by Kendall Witherspoon
The Waters
Second Place, June 2019
Judged by Melissa Studdard

After making love, she whispered
in my ear the start of his name.
We both ignored it, like it was
a mediocre glass of red wine, or
a fly on the bedroom window.

I thought it didn’t bother me,
together five years, almost,
but our life still fragile as a tomato
plant rushed to the April garden.
Later planting purple lettuce,

both of us tried to erase the slip
with the soil and sun we loved.
I had to, in my smart ass way,
ask if she knew I was not him.
She came to me, squatted

in the row, held my weak hand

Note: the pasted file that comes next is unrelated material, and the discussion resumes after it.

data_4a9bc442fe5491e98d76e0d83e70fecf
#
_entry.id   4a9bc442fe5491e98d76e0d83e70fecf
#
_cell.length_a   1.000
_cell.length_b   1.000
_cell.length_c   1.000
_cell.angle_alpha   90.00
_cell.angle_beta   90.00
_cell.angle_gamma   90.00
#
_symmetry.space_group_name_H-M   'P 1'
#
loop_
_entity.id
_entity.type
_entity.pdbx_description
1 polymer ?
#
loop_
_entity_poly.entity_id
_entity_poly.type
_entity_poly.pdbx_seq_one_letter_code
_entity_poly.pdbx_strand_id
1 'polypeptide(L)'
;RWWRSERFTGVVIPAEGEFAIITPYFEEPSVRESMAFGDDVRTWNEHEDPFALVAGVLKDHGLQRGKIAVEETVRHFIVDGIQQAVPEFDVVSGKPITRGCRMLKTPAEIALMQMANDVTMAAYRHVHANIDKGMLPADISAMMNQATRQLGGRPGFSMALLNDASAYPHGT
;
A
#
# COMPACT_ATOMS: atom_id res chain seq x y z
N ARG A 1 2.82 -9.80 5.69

and said I love you, and only
you. You believe that, right?
And I know she said you, but
I heard his name three times.

Operating within a beautiful economy of language, “Fragile” says so much and employs such fitting, easy-to-digest similes. By leaving out extended context, the poet creates an especially powerful last stanza that primes the reader to not want to believe the lover. This makes the last line, regardless of what is actually in the lover’s heart, ring like an incantation to truth. --Melissa Studdard